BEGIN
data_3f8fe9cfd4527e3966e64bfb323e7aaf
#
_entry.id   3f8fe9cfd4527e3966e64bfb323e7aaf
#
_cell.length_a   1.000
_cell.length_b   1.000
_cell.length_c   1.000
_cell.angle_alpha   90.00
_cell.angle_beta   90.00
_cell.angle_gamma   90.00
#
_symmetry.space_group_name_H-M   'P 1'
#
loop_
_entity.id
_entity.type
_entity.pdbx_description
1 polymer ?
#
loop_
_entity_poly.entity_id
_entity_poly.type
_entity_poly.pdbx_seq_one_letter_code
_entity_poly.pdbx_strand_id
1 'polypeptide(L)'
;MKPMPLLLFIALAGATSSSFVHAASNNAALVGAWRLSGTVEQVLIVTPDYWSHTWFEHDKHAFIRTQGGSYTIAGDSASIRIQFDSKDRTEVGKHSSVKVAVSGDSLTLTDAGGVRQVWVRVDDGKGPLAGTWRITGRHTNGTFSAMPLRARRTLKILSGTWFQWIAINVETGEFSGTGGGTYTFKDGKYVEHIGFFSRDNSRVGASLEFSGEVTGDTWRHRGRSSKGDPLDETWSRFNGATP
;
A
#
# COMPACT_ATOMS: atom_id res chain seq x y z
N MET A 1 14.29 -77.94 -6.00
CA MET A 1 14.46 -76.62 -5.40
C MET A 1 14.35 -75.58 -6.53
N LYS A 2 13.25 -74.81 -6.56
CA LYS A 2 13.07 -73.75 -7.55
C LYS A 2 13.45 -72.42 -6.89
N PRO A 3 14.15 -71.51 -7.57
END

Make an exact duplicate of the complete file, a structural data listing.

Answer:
data_3f8fe9cfd4527e3966e64bfb323e7aaf
#
_entry.id   3f8fe9cfd4527e3966e64bfb323e7aaf
#
_cell.length_a   1.000
_cell.length_b   1.000
_cell.length_c   1.000
_cell.angle_alpha   90.00
_cell.angle_beta   90.00
_cell.angle_gamma   90.00
#
_symmetry.space_group_name_H-M   'P 1'
#
loop_
_entity.id
_entity.type
_entity.pdbx_description
1 polymer ?
#
loop_
_entity_poly.entity_id
_entity_poly.type
_entity_poly.pdbx_seq_one_letter_code
_entity_poly.pdbx_strand_id
1 'polypeptide(L)'
;MKPMPLLLFIALAGATSSSFVHAASNNAALVGAWRLSGTVEQVLIVTPDYWSHTWFEHDKHAFIRTQGGSYTIAGDSASIRIQFDSKDRTEVGKHSSVKVAVSGDSLTLTDAGGVRQVWVRVDDGKGPLAGTWRITGRHTNGTFSAMPLRARRTLKILSGTWFQWIAINVETGEFSGTGGGTYTFKDGKYVEHIGFFSRDNSRVGASLEFSGEVTGDTWRHRGRSSKGDPLDETWSRFNGATP
;
A
#
# COMPACT_ATOMS: atom_id res chain seq x y z
N MET A 1 14.29 -77.94 -6.00
CA MET A 1 14.46 -76.62 -5.40
C MET A 1 14.35 -75.58 -6.53
N LYS A 2 13.25 -74.81 -6.56
CA LYS A 2 13.07 -73.75 -7.55
C LYS A 2 13.45 -72.42 -6.89
N PRO A 3 14.15 -71.51 -7.57